Summer PetCare Tips For You And Your Pet

by Dr. Peter Hill 22. May 2014 06:32

Dr. Peter Hill

Summer is an exciting time for both you and your pet. Time to get outdoors and and enjoy the sunshine and all summer has to offer. The season can also offer up situations that can endanger our pets. By following these simple precautions, you can decrease the chance that a disaster will happen.

We love to take our dogs with us when we travel or run errands. But during warm weather, the inside temperature of a car can reach 120° in a matter of minutes, even if parked in the shade!  This can be extremely dangerous and potentially fatal for any animal left in the car.  Dogs and cats cannot perspire and only dissipate heat thru panting and the pads of their feet. “Normal” body temperature for a dog is about 101 degrees Fahrenheit. Because heat naturally tends to move toward cooler areas, it escapes from a dog’s body in cold temperatures and penetrates the dog in hot temperatures. Pets who are left in hot cars even briefly can suffer from heat exhaustion, heat stroke, brain damage and death!

Don't think that "because you will only be gone a minute", that your pet will be safe. To avoid any chances that you’re pet will succumb to the heat of a car, be sure to play it safe by leaving them home cool and refreshed. If you see an animal in a car alone during the hot summer months, please alert the store management. If the owner does not return promptly, call local animal control and the police department immediately!

First Aid for Heatstroke

When a dog has heatstroke soak it in cool water using a sponge or garden hose; also, use a fan if available, to help cool down the dog. Then, transport the animal to the nearest Veterinarian. The goal of emergency treatment is to gradually reduce the dog’s rectal temperature to 103 degrees over a 30 to 60 minute period.

Do Not immerse the dog’s body in very cold water or ice. Doing so will constrict the skin’s blood vessels’ trapping heat inside and keeping the body’s core temperature high. Even if you manage to reduce a heatstroke victim’s temperature’ the patient may still not be “Out of the Woods” because secondary complications are quite common. A veterinarian can safely and quickly reduce temperature by infusing cool fluids either intravenously or intra-abdominally. A veterinarian will also check for and treat heatstroke consequences such as shock, seizure, and the imbalance of electrolytes. Remember: Preventing heatstroke is far preferable to treating it. Unlike many other illnesses it can be completely avoided by taking preventive actions.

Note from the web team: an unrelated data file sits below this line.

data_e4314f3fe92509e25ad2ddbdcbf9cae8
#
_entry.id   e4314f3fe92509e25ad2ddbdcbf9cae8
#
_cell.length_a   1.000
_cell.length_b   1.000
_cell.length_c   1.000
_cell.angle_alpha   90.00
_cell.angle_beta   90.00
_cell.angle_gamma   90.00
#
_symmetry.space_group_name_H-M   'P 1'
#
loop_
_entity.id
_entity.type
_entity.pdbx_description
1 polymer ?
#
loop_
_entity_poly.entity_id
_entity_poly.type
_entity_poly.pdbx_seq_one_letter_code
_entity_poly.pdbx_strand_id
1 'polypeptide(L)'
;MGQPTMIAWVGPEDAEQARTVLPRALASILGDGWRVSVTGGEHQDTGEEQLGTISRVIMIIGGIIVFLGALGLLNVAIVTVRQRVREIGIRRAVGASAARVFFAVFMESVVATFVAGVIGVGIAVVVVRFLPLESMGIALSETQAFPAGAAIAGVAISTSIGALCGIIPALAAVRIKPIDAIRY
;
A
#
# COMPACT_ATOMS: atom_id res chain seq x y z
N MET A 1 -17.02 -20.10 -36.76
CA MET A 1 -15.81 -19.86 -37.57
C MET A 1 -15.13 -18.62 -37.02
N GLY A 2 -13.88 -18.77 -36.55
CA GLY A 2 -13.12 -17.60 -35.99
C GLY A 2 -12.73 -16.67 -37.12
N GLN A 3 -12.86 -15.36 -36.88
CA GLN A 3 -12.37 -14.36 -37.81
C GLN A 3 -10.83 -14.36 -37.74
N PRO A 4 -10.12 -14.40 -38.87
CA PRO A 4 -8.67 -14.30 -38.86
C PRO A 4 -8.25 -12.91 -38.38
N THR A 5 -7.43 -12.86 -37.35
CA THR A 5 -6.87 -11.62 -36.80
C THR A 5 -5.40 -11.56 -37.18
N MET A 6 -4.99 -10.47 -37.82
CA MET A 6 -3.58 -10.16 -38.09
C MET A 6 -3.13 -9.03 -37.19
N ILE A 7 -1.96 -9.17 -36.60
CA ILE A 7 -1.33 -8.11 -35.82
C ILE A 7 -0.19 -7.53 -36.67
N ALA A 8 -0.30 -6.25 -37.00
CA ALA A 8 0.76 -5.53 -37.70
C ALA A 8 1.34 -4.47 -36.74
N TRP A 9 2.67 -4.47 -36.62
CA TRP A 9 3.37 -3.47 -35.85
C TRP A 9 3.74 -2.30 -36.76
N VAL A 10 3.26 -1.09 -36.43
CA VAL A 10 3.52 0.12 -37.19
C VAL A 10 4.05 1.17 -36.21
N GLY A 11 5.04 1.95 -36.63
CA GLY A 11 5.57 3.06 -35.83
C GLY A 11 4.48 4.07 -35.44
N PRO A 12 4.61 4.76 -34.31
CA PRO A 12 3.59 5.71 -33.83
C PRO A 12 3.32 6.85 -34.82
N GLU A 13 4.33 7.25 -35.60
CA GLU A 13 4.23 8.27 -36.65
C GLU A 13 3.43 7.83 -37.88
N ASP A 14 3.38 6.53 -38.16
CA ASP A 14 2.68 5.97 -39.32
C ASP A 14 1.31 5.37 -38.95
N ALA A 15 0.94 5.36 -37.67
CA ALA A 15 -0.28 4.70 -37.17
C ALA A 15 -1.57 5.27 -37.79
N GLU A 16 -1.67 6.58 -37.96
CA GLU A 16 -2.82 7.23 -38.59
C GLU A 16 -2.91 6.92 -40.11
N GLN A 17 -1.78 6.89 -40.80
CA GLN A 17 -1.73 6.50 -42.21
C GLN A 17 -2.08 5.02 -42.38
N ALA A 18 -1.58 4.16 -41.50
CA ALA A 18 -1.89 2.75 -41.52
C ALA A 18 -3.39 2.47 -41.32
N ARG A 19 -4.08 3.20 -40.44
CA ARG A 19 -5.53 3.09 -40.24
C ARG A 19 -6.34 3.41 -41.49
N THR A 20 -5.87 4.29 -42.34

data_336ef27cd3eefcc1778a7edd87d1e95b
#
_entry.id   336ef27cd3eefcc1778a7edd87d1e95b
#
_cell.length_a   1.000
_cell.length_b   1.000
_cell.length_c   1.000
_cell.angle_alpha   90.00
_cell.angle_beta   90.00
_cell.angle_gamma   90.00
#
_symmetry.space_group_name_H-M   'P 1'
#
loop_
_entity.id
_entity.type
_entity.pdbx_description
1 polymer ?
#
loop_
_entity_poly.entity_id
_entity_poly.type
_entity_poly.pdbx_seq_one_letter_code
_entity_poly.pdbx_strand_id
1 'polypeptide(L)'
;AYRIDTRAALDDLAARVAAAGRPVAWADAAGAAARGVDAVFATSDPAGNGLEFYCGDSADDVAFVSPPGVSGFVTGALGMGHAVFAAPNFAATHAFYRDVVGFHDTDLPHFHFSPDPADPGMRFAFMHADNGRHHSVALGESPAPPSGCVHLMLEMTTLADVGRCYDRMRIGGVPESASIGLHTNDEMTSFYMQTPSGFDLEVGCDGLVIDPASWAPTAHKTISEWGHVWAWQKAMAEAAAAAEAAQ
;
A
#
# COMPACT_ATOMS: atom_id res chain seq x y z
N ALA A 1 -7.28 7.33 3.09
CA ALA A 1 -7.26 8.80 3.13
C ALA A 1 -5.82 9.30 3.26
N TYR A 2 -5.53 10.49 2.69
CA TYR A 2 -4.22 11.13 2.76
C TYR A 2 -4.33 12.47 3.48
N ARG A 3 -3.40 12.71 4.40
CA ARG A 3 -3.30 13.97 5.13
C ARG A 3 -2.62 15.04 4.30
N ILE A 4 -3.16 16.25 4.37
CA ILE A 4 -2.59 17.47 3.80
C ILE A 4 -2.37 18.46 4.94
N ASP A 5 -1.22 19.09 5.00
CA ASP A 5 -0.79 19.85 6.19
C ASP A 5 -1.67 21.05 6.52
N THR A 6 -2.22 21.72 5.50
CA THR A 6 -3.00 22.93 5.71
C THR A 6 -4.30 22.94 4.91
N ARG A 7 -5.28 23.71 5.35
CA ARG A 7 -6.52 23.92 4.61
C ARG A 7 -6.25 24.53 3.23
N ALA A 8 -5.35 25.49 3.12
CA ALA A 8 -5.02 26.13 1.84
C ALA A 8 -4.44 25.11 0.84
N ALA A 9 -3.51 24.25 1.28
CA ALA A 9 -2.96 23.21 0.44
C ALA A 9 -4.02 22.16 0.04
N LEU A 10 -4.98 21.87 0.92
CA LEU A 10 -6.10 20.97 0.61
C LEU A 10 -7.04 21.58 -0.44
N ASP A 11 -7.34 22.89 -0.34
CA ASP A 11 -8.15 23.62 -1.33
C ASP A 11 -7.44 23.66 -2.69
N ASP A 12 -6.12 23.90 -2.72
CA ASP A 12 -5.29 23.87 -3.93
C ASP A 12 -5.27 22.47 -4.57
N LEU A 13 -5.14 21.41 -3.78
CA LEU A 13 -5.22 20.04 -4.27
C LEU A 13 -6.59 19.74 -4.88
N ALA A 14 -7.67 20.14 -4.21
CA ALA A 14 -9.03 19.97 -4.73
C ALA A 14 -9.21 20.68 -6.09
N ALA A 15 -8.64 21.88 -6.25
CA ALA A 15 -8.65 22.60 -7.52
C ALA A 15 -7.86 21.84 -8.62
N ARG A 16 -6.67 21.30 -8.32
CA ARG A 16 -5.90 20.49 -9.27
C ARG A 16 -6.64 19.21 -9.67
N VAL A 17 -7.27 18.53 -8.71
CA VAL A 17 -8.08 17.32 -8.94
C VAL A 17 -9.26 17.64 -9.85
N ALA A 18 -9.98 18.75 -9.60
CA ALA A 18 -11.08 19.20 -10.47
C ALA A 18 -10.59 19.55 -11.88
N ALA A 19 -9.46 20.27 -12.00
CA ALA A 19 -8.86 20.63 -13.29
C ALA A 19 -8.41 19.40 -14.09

• It is very dangerous and in some states illegal to drive with a dog in the back of a pickup truck. Not only can flying debris cause serious injury, but a dog can be thrown into traffic should the driver need to brake suddenly or is hit by another car.  Dogs should ride in the cab in a secured crate or wearing a K9 seat belt harness, or in a secured crate in the bed of a truck.
  • Summer is when a lot of people fertilize lawns and work in their gardens. Plant food, fertilizers and insecticides can be fatal if your pet ingests them. In addition, more that 700 types of plants can produce toxic substances in sufficient amounts to cause harmful effects in animals.
  • With more people and dogs spending time outside, dog bites are likely to increase during the summer months. Spaying or neutering your dog reduces the ‘urge’ to want to roam and subsequently fight or bite.  Spaying and neutering also provide many long-term health benefits!
  • Always make sure your pet is wearing a collar with proper identification. Micro chipping is an easy and inexpensive way of identifying your pet should he become lost. This is performed at your veterinarian’s office and often is the difference between a lost pets returning home.
  • Pets and pools equal disaster!  Prevent free access to pools and always supervise your pet while in or around a pool.
  • Provide plenty of water and shade while your pets are enjoying the outdoors.
  • When traveling with your pet during the summer, take the time necessary to prepare for your furry friends well in advance. Many to most airlines have strict summer embargoes and will require a health certificate. Careful planning can mean the difference between a pleasant trip and a vacation nightmare!
  • Pets, like us, need exercise in the summer. Extra care needs to be taken with older animals, short nosed breeds (such as pugs), and those with thick coats. Limit activity to early morning or late evening. Bear in mind that asphalt can become very hot and could burn your pets’ paws.
  • Fleas and ticks are a summertime nuisance! Be sure to use treatments that are veterinarian recommended. Some over the counter flea and tick products can be toxic even when used appropriately.
  • Just like us, pets can become sunburned. Those that have light colored noses, or light colored fur, especially on their ears are particularly vulnerable to sunburn and skin cancer. They may require sunscreen to protect these sensitive areas.
  • Please don’t take your pet to crowded events such as fairs or concerts. The loud noises combined with the heat can be unduly stressful and dangerous. Be aware of these threats especially during the holidays, especially Fourth of July. Remember, they don’t enjoy these events as we do!

Taking just a little extra care, caution and planning will ensure everyone has a safe and happy summer!

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